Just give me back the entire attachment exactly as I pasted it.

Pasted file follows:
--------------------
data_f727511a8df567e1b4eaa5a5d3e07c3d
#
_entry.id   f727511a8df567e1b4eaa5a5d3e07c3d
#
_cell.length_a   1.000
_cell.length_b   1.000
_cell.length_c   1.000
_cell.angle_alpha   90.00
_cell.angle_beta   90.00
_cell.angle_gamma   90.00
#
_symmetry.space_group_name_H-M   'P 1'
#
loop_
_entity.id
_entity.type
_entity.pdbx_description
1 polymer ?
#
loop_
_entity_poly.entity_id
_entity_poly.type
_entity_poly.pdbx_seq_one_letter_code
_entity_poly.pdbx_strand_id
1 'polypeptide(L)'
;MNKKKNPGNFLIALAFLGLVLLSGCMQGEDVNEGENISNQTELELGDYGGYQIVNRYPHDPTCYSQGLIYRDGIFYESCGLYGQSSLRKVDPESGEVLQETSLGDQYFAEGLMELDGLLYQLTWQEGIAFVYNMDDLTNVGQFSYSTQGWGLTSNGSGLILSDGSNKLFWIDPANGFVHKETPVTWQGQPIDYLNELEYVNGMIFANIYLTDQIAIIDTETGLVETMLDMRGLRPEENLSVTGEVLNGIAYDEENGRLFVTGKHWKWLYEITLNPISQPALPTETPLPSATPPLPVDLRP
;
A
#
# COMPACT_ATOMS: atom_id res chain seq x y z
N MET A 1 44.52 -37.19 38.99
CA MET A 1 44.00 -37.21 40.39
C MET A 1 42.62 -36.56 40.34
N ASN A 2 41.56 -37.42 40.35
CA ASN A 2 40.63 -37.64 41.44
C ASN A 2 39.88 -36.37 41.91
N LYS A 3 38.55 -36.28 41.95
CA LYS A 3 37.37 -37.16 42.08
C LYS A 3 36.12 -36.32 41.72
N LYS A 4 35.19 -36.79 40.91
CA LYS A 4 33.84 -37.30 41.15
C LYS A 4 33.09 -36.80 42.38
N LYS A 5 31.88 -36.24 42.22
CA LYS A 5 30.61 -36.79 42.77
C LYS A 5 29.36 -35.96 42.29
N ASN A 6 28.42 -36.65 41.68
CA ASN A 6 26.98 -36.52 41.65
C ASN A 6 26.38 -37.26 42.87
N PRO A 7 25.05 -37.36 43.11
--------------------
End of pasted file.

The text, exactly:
data_f727511a8df567e1b4eaa5a5d3e07c3d
#
_entry.id   f727511a8df567e1b4eaa5a5d3e07c3d
#
_cell.length_a   1.000
_cell.length_b   1.000
_cell.length_c   1.000
_cell.angle_alpha   90.00
_cell.angle_beta   90.00
_cell.angle_gamma   90.00
#
_symmetry.space_group_name_H-M   'P 1'
#
loop_
_entity.id
_entity.type
_entity.pdbx_description
1 polymer ?
#
loop_
_entity_poly.entity_id
_entity_poly.type
_entity_poly.pdbx_seq_one_letter_code
_entity_poly.pdbx_strand_id
1 'polypeptide(L)'
;MNKKKNPGNFLIALAFLGLVLLSGCMQGEDVNEGENISNQTELELGDYGGYQIVNRYPHDPTCYSQGLIYRDGIFYESCGLYGQSSLRKVDPESGEVLQETSLGDQYFAEGLMELDGLLYQLTWQEGIAFVYNMDDLTNVGQFSYSTQGWGLTSNGSGLILSDGSNKLFWIDPANGFVHKETPVTWQGQPIDYLNELEYVNGMIFANIYLTDQIAIIDTETGLVETMLDMRGLRPEENLSVTGEVLNGIAYDEENGRLFVTGKHWKWLYEITLNPISQPALPTETPLPSATPPLPVDLRP
;
A
#
# COMPACT_ATOMS: atom_id res chain seq x y z
N MET A 1 44.52 -37.19 38.99
CA MET A 1 44.00 -37.21 40.39
C MET A 1 42.62 -36.56 40.34
N ASN A 2 41.56 -37.42 40.35
CA ASN A 2 40.63 -37.64 41.44
C ASN A 2 39.88 -36.37 41.91
N LYS A 3 38.55 -36.28 41.95
CA LYS A 3 37.37 -37.16 42.08
C LYS A 3 36.12 -36.32 41.72
N LYS A 4 35.19 -36.79 40.91
CA LYS A 4 33.84 -37.30 41.15
C LYS A 4 33.09 -36.80 42.38
N LYS A 5 31.88 -36.24 42.22
CA LYS A 5 30.61 -36.79 42.77
C LYS A 5 29.36 -35.96 42.29
N ASN A 6 28.42 -36.65 41.68
CA ASN A 6 26.98 -36.52 41.65
C ASN A 6 26.38 -37.26 42.87
N PRO A 7 25.05 -37.36 43.11